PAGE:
Summerland (PG) - 99 minutes
A well-meaning but slight portrait of war-time suffering, Summerland feels manufactured throughout.
In spite of the subject matter, what is missing is gravitas and authenticity.
We’re in Kent in south-eastern England in 1975 and during the London Blitz of 1940/41.
Alice Lamb (Gemma Arterton) is an avid researcher and writer. She analyses folk lore.
Amongst her small community she is known to be harsh and curmudgeonly.
She cares not for idle chit chat and pleasantries.
Rather, she is a loner, totally absorbed in and by her work.
Children take pleasure in running past her home and antagonising her by dropping stones and sticks into her letterbox.
So it is that she doesn’t see an official letter, which advises her she will be taking in an “evacuee” from London, whose parents are caught up in the war effort.
A youngster, named Frank (Lucas Bond), simply turns up on her doorstep one day with an official.
Alice is horrified and keen not to take him.
Most reluctantly, she agrees to shelter and feed him for a week ... until he is rehoused.
Frank is a curious, intelligent kid, who is particularly proud of his father, who’s a pilot.
So it is that Frank enjoys making and playing with toy planes.
Alice only wants him to stay out of her way, but the gulf between them gradually thaws as Frank shows interest in her work.
At the same time, Alice is prone to reflecting upon the past love of her life, harking back to the 1920s.
It’s an image she can’t get out of her head.
Before this is over, Alice’s past and present will intersect.
Frank, meanwhile, befriends the girl, Edie (Dixie Egerickx), who he is partnered with at school.
With so much at play here, Summerland had the potential to be something special.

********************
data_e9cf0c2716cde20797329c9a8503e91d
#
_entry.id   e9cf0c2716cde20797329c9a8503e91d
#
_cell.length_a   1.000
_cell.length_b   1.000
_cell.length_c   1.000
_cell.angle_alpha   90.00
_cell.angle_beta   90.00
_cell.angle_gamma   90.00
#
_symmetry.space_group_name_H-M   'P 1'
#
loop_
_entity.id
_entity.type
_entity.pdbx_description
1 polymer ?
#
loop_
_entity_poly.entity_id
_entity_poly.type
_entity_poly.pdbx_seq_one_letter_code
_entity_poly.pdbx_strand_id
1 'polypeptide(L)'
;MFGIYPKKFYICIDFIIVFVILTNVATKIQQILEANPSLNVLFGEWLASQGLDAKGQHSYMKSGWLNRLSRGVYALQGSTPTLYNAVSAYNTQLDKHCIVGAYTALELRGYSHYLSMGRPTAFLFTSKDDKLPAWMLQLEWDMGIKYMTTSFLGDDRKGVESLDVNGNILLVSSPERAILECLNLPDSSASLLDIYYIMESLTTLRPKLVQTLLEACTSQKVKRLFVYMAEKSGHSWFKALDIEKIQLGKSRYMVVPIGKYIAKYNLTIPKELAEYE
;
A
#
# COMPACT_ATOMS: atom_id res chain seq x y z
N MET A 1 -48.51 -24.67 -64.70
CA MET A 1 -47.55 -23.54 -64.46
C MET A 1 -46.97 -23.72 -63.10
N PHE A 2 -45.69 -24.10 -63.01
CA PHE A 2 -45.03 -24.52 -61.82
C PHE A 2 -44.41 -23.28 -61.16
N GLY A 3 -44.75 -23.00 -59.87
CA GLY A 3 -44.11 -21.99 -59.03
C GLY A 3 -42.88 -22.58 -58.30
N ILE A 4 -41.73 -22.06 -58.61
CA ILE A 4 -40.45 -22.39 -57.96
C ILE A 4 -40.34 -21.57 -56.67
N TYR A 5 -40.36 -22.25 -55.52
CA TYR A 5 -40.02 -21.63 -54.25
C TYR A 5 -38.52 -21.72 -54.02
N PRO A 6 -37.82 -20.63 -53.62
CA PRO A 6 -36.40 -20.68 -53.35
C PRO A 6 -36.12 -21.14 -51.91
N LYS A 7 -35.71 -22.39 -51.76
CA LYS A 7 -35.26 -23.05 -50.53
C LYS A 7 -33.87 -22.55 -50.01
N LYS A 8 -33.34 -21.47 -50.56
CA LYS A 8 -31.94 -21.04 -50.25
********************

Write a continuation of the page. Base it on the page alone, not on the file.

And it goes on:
As it is, it is pleasant – and notwithstanding some dark moments – lightweight fare.
That is due primarily to the script and direction by Jessica Swale, who fails to make the most of the basic premise in her feature directorial debut.
Instead, she goes for “nice” characterisations, without the depth or substance I was looking for.
More often than not she makes obvious choices, save for one “gotcha” moment two thirds of the way through the film that sets up the conclusion.
Too frequently levity becomes her fallback position when my preference for the whole shebang would have been serious drama.
As a result, the principal and secondary actors mainly work within a narrow band, notwithstanding their capabilities of producing more.
Gemma Arterton has a bit more latitude, though I didn’t “believe” the character she was playing, rather I thought it was put on.
Alice was either exaggeratedly surly, bothered and time poor, ready to speak in reverential terms about mythology or suddenly able to let down her guard.
Overall, the compromises made for the sake of trying to woo an audience were far too great for my liking.
In short, Summerland is bland.
Rated PG and also starring Gugu Mbatha Raw and Tom Courtenay it scores a 5½ out of 10.